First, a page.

“Even in the most insignificant publication, there must be plan and order”: On natural history as a theme and genre in Danish-Norwegian parish topographies of the late eighteenth century
Research output: Contribution to journal › Journal article › Research › peer-review
Like the rest of Scandinavia, Denmark and Norway have a strong tradition of comprehensive topographical descriptions, often written by local clergymen. Physical-economic descriptions of small areas, most often parishes, emerging in the middle of the eighteenth century soon formed a model that remained strikingly uniform until around 1820, when the topographies changed once again. In the Dual Monarchy of Denmark and Norway, the years between 1760 and 1820 revealed a prolific topographic genre in which natural history and natural resources played important parts. Natural history was essential, being regarded as the condition for the composite peasant economy and offering the opportunity to reveal unknown sources of livelihood or intensify the use of those sources. Natural history was not only an aspect of the locality that should be dealt with in the description of the locality, but it became an entire scheme or method for the whole description, in which knowledge took up the form of inventories as did natural history itself. The topographical descriptions give hints as to the sort of observing, collecting, identifying, sorting, and ordering practices that lay behind the text. The concise and neutral form of these topographies did not give much room for the emotionality otherwise considered in the period as both a precondition for and an effect of dealings with natural history, and only rarely, in small gaps, did the sensual and aesthetic preferences of the authors come through, occasionally revealing their doubts but also their love of nature.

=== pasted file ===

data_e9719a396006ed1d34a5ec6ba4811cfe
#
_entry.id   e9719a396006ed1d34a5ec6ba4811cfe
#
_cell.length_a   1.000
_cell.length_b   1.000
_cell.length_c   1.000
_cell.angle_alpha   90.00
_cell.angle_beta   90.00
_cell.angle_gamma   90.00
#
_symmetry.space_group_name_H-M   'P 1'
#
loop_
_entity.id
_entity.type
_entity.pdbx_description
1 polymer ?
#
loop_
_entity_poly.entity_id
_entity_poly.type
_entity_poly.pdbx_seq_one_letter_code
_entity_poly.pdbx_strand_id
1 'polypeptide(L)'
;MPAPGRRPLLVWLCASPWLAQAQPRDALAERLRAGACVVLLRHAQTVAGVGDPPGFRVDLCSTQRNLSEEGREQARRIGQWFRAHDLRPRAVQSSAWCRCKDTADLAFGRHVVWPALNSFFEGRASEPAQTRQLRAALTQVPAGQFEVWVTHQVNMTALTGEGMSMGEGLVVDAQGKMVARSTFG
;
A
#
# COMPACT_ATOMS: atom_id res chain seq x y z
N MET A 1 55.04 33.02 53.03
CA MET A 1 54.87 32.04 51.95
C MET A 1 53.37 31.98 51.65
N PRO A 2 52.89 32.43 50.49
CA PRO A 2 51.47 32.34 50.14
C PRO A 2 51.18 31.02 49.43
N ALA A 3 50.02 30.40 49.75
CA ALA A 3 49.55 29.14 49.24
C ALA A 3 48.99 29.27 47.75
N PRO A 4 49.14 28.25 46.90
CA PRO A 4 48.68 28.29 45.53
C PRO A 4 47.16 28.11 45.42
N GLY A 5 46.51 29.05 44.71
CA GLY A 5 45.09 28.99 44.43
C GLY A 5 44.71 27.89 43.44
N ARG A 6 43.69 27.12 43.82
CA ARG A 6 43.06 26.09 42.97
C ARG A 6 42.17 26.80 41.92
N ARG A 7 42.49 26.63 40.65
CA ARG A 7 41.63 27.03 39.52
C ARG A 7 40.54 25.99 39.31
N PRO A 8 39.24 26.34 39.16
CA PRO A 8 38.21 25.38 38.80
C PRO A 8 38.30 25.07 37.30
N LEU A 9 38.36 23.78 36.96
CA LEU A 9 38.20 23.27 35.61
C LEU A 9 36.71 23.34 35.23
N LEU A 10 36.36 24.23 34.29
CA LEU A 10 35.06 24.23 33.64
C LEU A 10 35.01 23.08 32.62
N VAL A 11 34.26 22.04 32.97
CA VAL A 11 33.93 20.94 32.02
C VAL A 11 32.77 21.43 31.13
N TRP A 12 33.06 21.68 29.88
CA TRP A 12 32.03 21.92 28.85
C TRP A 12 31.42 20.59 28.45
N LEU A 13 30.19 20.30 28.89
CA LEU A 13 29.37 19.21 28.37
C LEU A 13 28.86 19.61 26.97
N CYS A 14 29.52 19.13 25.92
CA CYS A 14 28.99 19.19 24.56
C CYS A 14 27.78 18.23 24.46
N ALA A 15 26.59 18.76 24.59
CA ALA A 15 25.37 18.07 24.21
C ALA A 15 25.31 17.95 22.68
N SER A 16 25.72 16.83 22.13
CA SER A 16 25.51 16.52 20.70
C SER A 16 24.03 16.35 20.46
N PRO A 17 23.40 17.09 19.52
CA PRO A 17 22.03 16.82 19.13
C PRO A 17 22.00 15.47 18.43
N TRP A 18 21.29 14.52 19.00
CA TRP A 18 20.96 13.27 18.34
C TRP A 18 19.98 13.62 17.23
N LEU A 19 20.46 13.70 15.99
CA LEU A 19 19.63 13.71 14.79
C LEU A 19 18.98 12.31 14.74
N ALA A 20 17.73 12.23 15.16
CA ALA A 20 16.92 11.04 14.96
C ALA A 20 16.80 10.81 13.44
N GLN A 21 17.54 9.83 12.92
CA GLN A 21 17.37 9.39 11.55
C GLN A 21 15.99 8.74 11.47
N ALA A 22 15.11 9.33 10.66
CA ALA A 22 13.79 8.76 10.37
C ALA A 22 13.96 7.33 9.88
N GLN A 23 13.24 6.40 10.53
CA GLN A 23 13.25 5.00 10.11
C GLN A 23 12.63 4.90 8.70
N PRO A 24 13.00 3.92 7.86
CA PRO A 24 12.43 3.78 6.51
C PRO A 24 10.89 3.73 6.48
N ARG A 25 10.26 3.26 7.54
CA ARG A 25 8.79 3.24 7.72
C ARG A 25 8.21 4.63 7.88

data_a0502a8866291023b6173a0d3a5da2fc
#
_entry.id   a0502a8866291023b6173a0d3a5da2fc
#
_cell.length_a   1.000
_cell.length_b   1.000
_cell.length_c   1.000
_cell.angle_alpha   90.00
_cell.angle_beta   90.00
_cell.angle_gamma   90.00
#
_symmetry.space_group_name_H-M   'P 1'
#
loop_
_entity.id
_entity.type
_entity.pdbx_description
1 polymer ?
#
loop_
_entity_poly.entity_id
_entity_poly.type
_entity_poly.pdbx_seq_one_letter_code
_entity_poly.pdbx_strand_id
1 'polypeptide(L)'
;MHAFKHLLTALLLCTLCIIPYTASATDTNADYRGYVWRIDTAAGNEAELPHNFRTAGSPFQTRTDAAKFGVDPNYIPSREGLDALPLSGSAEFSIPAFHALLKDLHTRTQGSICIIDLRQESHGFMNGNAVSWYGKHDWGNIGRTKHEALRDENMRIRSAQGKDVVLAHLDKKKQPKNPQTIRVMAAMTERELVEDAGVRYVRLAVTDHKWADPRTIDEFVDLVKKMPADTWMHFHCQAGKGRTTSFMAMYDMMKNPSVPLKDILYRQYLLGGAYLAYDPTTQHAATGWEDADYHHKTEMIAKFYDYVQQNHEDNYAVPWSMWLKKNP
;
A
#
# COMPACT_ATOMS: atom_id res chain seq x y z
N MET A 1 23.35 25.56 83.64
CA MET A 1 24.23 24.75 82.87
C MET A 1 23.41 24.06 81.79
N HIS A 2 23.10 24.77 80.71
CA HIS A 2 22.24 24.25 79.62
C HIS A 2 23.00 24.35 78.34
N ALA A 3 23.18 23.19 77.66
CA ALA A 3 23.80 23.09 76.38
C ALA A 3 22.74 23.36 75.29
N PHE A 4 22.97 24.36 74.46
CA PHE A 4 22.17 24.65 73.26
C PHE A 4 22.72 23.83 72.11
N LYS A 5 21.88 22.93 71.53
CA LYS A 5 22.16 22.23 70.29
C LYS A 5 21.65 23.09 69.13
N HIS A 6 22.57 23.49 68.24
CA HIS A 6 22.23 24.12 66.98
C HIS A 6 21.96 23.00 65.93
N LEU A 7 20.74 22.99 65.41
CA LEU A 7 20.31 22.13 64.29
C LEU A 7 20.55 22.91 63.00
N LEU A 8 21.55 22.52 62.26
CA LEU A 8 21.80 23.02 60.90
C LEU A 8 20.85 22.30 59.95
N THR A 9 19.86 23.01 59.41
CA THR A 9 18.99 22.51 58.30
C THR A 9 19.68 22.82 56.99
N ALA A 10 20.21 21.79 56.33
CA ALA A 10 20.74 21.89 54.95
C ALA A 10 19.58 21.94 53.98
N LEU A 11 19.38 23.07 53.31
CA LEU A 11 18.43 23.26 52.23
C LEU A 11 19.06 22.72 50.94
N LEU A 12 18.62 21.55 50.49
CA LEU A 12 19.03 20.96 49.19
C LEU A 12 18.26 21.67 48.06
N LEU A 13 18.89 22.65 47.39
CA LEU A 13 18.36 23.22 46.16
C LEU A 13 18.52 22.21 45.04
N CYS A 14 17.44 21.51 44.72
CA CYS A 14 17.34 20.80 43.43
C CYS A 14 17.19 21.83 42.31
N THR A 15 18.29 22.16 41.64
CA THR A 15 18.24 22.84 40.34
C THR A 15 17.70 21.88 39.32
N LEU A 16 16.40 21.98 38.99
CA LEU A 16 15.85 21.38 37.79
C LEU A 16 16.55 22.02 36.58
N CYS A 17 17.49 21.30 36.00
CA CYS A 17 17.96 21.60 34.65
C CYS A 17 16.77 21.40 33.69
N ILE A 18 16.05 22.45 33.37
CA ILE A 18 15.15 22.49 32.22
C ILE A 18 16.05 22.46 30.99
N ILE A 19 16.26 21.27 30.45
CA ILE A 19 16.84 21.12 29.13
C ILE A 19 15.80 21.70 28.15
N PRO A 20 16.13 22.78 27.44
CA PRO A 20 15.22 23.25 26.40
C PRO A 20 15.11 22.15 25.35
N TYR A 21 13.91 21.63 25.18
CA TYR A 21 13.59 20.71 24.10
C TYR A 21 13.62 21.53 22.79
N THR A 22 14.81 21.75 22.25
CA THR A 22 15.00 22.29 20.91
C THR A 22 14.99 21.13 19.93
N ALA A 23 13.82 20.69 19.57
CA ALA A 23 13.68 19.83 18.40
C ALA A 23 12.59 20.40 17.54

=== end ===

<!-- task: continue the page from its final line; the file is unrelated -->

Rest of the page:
|Number of pages||10|
|Publication status||Published - 2021|
- Faculty of Humanities - topographical description, 18. century, Denmark-Norway, natural history practices, science of order